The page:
Year Inducted: 1955 (Veterans Committee)
Some nicknames make full sense. Usually a shortening of a player’s first or last name, or something depicting a player’s size. Big Mac was used as a nickname for several players, including Willie McCovey and Mark McGwire. Kiki Cuyler’s nickname came from shortening his last name to its first syllable. Other nicknames like Hammerin’ Hank come from a player’s on-field exploits. The most infamous one is the nickname that Frank Baker got for hitting two home runs in the World Series one year, “Home Run” Baker.
Baker’s exploits in the World Series aside (and it isn’t like that has ever gotten a player induction before), he was a feared hitter in the Dead Ball Era. In 13 seasons with the A’s and Yankees he hit .307/.363/.442 for a wRC+ of 134. He may have only hit 96 home runs, but also clubbed over 300 doubles and 100 triples en route to driving in 987 runs and scoring 887 times. He led the AL in homers three times, with a career high of 12. That may not seem like a lot but between 1901 and 1922, only 4 players were able to eclipse the century mark in career home runs, and most of them either played in a tiny park (Gavvy Cravath in the Baker Bowl), were the best player ever (Babe Ruth) or played more often in the 1920s (Cy Williams and Tilly Walker) than Baker did. While obviously not setting the career home run record, he certainly was a feared slugger, wielding a large 50+ ounce bat to mash line drives all over the field.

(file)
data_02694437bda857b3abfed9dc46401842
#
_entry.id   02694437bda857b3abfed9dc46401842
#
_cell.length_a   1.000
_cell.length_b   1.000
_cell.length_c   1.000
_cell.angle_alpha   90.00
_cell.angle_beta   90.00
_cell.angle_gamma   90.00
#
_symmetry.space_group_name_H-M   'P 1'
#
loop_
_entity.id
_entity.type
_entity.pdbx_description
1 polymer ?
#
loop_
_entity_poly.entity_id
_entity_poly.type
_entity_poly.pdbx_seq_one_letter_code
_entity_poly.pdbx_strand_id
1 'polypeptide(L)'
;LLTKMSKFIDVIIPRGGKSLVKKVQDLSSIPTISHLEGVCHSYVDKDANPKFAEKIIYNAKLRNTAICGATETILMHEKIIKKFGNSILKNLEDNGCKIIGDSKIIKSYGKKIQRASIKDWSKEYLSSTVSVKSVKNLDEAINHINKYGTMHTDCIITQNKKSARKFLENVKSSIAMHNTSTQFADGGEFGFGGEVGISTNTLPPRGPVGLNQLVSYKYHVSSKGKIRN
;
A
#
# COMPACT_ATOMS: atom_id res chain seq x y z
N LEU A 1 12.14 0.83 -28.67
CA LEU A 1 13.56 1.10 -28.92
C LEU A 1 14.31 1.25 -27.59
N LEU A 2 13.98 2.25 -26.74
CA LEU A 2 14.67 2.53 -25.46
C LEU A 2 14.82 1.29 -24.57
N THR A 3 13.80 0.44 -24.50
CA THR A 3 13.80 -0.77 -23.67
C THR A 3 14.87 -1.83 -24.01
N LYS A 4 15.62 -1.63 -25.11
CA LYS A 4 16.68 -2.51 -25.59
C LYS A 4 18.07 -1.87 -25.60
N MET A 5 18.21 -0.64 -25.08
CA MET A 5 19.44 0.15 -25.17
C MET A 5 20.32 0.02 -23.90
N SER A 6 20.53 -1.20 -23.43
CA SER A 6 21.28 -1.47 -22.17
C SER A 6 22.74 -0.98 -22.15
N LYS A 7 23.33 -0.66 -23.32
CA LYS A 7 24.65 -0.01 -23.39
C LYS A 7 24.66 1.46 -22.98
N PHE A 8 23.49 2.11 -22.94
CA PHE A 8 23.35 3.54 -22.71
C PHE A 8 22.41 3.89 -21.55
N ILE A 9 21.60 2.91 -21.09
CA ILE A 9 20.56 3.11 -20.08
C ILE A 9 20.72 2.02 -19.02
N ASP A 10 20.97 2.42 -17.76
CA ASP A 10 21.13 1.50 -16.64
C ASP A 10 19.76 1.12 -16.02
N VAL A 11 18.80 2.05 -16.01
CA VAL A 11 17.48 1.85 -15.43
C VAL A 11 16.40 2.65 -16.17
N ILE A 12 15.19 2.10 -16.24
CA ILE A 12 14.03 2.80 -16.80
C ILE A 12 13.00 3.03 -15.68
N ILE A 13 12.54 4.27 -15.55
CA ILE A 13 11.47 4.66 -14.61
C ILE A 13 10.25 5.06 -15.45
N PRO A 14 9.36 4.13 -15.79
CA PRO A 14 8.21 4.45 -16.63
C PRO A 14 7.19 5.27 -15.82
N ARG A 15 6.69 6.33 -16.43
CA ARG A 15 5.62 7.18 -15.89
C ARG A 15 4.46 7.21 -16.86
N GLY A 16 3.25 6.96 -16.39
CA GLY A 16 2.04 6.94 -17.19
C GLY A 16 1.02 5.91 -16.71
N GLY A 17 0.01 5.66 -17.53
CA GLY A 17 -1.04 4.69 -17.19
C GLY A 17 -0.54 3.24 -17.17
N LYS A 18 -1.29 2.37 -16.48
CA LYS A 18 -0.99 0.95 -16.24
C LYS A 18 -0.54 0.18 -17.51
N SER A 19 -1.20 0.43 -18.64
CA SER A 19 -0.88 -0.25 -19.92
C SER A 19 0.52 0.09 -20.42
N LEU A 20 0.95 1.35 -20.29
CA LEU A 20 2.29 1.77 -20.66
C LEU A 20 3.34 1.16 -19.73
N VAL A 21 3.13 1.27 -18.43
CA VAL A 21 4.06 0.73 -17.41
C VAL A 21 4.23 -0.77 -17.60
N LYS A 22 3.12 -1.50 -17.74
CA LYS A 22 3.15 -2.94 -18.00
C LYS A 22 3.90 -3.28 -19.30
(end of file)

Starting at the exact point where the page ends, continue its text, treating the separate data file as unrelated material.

Along with his hitting exploits, Baker was also a gifted base runner and fielder. He managed to steal over 200 bases in his career, and was worth 83 runs defensively at third base. He was obviously a star player, and seems like he should have had a stronger case for induction. So, what happened?
Well, to be honest, it always seems disingenious when people say that players today are too concerned with money compared to other generations. There have been many players, especially from older generations, already covered on this list that would hold out for every last cent. Baker was no exception, missing his entire age-29 season due to contract disputes with Connie Mack. When he returned after being sold to the Yankees, he wasn’t the same player. While still a solid hitter, he wasn’t the league-leading masher that he had been in previous seasons. He also had to miss another year in 1920 due to an outbreak of Scarlet Fever that claimed his wife, and nearly claimed his children. Of course, 1920 was the transition year for baseball, going from a hit and run style in the Dead Ball Era, to the homer-happy Babe Ruth years. When Baker got back, the game had, unfortunately, passed him by and he retired as a part-time player following 1922.
In his day, he was probably the top third baseman in the game. Baker hit for power, stole bases and fielded well. Unfortunately, he wasn’t on the field enough to rank higher on this list.
Stay tuned for the next update.
On deck, 9/6/16: The first pitcher from the 4th generation, who primarily pitched after the mound was lowered and before the steroid era, is covered. He used his knuckleball to win over 300 games and strikeout over 3000 men.